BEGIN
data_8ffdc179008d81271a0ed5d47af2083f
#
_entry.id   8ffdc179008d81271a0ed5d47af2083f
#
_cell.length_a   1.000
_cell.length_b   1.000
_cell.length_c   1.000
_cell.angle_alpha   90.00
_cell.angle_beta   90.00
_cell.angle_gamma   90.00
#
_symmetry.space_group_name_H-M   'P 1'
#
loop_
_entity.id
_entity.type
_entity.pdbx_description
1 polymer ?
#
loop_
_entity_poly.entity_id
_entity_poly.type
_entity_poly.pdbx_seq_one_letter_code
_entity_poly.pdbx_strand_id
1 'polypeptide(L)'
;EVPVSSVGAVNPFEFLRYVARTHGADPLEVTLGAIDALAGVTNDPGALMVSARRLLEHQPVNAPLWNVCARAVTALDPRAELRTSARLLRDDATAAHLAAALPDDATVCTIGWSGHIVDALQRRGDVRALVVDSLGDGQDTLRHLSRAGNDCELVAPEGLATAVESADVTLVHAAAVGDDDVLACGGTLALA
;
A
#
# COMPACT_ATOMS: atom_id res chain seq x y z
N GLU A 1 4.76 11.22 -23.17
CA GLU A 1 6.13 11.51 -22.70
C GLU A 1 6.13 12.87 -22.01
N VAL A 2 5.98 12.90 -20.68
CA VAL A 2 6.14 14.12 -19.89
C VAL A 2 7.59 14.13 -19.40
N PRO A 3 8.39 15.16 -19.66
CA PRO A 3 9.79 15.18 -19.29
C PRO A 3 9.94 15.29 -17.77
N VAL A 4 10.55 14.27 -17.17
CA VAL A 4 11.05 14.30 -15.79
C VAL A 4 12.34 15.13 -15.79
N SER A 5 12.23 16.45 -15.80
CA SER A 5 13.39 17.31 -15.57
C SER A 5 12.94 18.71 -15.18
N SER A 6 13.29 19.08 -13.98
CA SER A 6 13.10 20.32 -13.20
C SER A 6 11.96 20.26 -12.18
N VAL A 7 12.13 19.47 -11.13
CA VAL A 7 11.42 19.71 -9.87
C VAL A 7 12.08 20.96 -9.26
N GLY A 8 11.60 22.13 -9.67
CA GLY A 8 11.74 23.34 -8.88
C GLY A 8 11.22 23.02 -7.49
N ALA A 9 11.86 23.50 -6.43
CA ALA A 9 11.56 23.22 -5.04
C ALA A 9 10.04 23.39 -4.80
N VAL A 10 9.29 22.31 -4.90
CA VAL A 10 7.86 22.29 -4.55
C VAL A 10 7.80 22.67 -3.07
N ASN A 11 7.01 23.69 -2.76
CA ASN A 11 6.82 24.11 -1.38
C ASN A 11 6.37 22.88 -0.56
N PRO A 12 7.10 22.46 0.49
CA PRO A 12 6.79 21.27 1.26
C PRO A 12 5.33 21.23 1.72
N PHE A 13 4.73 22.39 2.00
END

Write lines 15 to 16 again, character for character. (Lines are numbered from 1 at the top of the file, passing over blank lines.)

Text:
_entity.id
_entity.type